The Domain Name does not currently resolve to a website, and there are no archived versions of a website associated with the Domain Name available through the Internet Archive Wayback Machine at “www.archive.org”.

Counsel for the Complainant sent a letter to the Respondent on August 25, 2008 asserting trademark infringement and demanding transfer of the Domain Name, noting that the Domain Name did not appear to be in active use. There was no reply to the letter. The Complainant’s representative called the telephone number listed in the WHOIS database and was told that Noel Kelly, who is listed as the administrative and technical contact for the Domain Name, was not employed there. A fax to the Tarsus Group (an avenue suggested by Mr. Kelly’s email address in the WHOIS database) elicited no reply. This Complaint followed.

In response to the Center’s notice of the Complaint, however, Noel Kelly sent an email dated October 2, 2008 asking the Center to direct correspondence to Rupert Kelly, “the owner of this domain.” The Center asked for further information and received an email from Rupert Kelly, providing his contact details at Visual Production Analysts Ltd, the Respondent. Noel Kelly also reported to the Center that he is only the technical contact for the Domain Name but could not update the WHOIS record because it is in “legal lock” due to the current UDRP proceeding.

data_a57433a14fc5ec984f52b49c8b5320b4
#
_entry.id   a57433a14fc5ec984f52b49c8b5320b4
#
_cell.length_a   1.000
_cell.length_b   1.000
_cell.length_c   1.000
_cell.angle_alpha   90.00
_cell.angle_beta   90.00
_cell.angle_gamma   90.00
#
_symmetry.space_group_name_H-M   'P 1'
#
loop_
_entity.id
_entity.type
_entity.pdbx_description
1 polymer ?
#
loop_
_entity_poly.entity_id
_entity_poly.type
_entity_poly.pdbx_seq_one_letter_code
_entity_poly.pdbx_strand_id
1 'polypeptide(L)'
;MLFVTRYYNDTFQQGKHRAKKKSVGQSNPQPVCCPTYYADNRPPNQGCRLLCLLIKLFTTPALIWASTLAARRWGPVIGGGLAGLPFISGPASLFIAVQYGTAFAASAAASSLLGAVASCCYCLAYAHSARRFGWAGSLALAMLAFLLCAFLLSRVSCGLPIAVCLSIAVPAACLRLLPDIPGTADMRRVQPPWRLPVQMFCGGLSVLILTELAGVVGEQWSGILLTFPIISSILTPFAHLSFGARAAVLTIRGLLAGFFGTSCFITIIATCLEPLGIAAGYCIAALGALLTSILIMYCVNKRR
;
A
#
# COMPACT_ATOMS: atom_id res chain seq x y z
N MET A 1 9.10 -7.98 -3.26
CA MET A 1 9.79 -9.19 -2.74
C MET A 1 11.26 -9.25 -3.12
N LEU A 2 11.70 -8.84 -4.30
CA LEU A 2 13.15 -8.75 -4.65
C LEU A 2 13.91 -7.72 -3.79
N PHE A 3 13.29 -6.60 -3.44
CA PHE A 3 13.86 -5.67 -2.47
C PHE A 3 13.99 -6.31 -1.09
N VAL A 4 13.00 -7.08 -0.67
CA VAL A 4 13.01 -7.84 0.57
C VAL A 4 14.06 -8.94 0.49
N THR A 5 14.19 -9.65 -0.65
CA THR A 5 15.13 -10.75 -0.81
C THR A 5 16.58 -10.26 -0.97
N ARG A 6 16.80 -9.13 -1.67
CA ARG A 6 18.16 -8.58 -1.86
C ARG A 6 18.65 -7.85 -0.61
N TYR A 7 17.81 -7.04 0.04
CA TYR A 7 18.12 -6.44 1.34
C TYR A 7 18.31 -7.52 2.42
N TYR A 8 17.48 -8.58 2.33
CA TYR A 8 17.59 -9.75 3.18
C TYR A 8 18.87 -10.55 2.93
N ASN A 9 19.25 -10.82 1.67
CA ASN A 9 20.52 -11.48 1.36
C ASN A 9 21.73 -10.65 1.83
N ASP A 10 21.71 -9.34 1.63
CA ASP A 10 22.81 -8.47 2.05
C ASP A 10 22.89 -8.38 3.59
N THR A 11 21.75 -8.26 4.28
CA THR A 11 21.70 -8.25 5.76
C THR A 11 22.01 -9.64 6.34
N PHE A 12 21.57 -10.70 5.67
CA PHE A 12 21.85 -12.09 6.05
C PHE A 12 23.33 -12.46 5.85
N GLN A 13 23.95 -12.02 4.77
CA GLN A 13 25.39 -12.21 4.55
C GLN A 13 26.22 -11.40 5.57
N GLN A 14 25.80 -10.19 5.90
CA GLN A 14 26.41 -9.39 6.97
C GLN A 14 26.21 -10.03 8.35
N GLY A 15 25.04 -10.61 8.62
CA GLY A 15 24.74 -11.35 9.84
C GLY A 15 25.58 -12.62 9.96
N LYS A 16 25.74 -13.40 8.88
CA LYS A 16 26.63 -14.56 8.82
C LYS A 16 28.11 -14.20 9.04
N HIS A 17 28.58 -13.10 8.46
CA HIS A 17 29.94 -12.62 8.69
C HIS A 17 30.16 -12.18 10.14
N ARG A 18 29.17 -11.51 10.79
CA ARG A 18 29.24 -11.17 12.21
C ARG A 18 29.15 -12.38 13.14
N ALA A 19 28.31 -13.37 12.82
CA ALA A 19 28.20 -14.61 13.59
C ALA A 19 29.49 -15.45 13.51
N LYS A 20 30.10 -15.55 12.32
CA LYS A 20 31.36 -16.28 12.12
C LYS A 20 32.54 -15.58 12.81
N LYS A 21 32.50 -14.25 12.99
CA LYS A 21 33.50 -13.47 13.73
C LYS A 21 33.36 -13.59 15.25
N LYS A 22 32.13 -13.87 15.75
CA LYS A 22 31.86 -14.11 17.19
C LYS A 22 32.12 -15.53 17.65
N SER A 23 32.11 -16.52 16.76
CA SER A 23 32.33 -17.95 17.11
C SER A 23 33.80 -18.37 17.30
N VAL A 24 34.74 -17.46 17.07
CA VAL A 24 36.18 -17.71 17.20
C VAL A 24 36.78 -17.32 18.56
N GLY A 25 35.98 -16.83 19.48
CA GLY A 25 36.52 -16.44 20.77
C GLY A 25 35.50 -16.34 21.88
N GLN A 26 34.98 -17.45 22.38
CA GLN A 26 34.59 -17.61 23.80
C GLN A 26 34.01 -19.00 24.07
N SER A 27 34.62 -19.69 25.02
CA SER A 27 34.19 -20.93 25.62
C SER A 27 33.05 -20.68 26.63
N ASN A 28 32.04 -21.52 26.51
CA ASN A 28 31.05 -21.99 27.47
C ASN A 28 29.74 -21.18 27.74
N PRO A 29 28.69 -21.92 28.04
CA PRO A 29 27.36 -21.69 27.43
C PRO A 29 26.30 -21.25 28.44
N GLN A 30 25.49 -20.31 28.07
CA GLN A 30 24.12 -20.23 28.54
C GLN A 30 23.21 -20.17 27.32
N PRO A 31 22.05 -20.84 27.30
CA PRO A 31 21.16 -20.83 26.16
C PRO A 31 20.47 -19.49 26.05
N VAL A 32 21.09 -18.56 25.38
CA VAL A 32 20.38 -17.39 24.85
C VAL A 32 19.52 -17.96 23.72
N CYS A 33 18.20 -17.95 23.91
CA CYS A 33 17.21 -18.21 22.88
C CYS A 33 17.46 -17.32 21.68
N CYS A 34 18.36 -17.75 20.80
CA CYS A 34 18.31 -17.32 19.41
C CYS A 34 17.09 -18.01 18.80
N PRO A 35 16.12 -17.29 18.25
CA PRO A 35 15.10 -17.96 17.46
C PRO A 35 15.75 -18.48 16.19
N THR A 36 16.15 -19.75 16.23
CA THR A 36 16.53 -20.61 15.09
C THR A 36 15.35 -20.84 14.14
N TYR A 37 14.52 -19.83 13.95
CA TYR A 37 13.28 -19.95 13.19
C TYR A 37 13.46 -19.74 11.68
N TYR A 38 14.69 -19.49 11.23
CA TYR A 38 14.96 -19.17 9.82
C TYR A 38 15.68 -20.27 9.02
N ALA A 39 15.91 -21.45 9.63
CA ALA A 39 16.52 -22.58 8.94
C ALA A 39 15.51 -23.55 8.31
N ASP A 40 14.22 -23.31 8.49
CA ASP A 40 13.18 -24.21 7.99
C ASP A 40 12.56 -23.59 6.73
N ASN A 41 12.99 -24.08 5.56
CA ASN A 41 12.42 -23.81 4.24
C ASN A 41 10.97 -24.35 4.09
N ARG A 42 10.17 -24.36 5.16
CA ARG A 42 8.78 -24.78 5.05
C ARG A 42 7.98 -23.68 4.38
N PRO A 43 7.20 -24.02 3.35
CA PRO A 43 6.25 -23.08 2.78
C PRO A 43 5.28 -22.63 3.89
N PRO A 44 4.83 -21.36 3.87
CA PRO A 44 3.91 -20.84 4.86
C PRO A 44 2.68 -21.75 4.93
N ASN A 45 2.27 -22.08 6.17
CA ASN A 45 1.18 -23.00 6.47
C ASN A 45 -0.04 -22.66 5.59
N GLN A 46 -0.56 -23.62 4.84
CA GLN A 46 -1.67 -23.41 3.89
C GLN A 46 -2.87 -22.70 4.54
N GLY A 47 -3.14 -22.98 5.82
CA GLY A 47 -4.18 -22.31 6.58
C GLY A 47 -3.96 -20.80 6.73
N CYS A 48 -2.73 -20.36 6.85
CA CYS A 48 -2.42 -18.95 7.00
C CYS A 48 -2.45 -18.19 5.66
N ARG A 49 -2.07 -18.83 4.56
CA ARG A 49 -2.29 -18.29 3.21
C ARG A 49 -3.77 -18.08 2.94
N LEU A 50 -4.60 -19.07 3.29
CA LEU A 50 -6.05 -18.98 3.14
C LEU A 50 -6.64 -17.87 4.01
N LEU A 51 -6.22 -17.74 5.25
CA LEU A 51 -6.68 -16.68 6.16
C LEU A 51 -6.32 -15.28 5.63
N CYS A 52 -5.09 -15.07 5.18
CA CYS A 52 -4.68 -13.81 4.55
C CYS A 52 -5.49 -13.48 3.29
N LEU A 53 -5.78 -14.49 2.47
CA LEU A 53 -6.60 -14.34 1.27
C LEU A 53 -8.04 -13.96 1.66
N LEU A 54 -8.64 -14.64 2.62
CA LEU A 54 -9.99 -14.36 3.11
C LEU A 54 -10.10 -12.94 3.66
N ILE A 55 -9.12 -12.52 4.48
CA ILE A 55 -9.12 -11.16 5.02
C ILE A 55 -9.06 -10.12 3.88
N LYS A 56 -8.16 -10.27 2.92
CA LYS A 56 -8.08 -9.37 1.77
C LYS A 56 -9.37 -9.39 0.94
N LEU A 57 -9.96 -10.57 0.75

On October 5, 2008, the Respondent sent the Center a copy of the Respondent’s “recent” letter to the Complainant offering to settle the dispute by selling the Domain Name to the Complainant for €4,250, as a contribution to website redesign costs. The Respondent’s letter, signed by Rupert Kelly as Director, states that the Respondent has been trading as “ViPA Ltd” since 1988 and has used the Domain Name since 1997 as an email domain for employees and associates of the Respondent. The letter reports that the Domain Name was also used for a company website until October 2004, when it was taken down for redesign to reflect the Respondent’s new businesses as a media delivery consultancy and a high-definition television systems integrator. The Respondent characterizes this project as an “unfinished streaming media gateway/portal” to be used with the Domain Name.